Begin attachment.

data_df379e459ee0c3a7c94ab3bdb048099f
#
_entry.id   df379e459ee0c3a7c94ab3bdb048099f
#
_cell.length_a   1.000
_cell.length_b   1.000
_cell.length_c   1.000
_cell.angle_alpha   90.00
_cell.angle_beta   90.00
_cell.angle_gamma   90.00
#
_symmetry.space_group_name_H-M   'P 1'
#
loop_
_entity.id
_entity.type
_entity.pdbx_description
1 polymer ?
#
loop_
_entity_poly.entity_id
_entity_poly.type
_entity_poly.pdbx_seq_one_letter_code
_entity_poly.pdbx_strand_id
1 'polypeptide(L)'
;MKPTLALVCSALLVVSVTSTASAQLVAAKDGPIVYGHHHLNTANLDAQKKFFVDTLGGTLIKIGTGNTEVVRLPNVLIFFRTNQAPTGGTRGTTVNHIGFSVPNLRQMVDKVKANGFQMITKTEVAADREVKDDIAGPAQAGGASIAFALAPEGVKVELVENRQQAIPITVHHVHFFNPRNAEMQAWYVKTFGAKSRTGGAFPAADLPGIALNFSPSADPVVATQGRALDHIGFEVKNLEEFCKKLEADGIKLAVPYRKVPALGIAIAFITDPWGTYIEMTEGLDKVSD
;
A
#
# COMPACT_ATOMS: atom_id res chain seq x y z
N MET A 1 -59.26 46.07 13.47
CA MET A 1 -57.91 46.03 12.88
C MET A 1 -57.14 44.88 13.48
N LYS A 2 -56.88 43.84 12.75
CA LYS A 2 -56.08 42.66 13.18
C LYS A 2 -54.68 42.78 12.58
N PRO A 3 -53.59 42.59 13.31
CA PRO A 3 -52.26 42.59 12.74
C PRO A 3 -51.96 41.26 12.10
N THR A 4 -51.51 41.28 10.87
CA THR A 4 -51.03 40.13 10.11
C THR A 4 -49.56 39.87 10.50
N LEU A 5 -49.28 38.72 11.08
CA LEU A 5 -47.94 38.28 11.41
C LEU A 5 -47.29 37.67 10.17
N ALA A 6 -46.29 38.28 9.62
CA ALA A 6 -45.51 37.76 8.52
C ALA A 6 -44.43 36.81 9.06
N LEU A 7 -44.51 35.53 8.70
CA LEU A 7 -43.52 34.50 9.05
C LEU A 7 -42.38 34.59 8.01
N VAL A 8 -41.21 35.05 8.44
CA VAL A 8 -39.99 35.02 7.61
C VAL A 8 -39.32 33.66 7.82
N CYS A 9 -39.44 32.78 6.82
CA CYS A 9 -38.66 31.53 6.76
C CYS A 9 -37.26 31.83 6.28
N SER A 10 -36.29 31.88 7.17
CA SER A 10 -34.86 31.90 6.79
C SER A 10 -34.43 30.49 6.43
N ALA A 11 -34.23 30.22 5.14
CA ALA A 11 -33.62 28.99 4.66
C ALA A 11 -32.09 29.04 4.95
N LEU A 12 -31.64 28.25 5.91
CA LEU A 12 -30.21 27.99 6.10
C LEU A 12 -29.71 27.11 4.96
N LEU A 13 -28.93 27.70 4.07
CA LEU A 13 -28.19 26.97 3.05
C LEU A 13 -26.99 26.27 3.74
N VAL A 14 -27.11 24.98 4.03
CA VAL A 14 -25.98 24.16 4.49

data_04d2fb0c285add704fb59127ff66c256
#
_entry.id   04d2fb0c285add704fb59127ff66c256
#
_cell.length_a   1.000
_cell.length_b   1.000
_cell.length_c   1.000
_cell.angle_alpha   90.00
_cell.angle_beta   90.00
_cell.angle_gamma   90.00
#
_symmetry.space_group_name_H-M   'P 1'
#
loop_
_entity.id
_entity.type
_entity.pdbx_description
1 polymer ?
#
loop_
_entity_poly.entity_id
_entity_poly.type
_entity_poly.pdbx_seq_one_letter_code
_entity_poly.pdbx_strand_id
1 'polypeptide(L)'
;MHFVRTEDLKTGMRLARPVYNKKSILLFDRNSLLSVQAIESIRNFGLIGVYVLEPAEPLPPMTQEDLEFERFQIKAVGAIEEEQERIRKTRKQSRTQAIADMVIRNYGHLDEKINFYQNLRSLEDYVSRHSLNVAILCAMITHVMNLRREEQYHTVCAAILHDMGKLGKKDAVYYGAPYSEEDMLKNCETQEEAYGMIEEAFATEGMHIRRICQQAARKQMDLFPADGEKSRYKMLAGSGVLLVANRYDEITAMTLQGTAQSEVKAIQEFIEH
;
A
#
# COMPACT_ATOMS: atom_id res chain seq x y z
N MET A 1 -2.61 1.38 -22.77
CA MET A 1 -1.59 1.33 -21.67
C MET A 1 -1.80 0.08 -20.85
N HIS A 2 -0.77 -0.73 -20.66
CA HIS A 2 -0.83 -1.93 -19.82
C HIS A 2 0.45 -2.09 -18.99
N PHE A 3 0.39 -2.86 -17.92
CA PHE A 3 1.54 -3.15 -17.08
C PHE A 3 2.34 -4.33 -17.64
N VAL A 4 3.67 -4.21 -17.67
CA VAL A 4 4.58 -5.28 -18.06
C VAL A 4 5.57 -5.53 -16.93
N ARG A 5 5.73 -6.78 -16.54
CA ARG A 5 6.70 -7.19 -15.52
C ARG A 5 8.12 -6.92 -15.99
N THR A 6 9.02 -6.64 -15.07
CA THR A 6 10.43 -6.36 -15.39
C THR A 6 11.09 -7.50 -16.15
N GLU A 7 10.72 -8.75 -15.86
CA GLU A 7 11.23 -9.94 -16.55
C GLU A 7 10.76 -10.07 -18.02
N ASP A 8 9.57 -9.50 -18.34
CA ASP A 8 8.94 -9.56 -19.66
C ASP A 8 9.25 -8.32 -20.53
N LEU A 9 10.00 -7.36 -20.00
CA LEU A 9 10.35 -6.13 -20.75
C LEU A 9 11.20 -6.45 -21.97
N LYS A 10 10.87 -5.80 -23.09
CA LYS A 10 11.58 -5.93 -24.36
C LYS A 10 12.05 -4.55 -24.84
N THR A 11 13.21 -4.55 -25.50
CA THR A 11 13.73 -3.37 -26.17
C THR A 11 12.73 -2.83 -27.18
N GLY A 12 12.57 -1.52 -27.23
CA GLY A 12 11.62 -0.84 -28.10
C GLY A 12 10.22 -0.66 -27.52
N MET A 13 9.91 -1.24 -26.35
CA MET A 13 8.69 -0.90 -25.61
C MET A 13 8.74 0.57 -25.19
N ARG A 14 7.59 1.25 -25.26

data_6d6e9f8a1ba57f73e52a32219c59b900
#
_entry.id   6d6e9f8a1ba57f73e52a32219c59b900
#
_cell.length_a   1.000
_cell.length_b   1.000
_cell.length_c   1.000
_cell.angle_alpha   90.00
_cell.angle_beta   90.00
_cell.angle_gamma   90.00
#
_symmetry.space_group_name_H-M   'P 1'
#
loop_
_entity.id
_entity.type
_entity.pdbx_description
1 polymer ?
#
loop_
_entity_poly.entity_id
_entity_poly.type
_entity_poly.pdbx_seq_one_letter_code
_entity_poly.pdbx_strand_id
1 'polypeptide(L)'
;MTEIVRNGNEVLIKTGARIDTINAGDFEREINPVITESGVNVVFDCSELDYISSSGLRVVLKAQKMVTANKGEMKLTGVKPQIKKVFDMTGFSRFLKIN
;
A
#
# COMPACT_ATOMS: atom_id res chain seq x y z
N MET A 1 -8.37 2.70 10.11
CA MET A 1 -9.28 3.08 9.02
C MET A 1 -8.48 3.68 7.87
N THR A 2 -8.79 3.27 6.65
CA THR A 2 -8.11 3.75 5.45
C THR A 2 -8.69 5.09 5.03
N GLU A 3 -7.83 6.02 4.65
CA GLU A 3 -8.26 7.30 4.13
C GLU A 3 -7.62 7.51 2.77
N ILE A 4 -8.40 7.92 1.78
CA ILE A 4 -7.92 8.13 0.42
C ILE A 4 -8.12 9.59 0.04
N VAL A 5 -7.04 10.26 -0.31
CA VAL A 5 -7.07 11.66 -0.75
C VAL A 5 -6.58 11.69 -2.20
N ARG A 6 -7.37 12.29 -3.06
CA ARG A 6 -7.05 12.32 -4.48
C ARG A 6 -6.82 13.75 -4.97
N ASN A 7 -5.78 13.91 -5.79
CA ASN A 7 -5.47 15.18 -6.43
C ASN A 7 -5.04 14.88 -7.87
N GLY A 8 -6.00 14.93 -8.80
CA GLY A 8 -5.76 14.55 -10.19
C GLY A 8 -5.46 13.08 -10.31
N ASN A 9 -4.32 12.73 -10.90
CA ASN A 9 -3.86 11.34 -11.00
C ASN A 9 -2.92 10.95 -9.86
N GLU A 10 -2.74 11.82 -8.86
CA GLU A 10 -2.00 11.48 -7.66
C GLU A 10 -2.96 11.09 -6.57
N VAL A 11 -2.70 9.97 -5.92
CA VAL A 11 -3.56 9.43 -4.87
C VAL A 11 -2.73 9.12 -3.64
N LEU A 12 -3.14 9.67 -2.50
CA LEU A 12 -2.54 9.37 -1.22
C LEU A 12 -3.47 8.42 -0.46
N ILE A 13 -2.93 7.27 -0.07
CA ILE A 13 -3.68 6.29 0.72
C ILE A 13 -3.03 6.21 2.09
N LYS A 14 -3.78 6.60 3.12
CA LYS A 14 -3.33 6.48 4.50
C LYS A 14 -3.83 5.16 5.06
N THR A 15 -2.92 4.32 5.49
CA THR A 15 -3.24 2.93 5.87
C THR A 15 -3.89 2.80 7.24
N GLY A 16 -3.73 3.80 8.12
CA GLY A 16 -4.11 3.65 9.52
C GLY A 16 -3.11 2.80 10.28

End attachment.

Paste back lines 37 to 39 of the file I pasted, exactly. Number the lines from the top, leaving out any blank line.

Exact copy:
N PRO A 3 -53.59 42.59 13.31
CA PRO A 3 -52.26 42.59 12.74
C PRO A 3 -51.96 41.26 12.10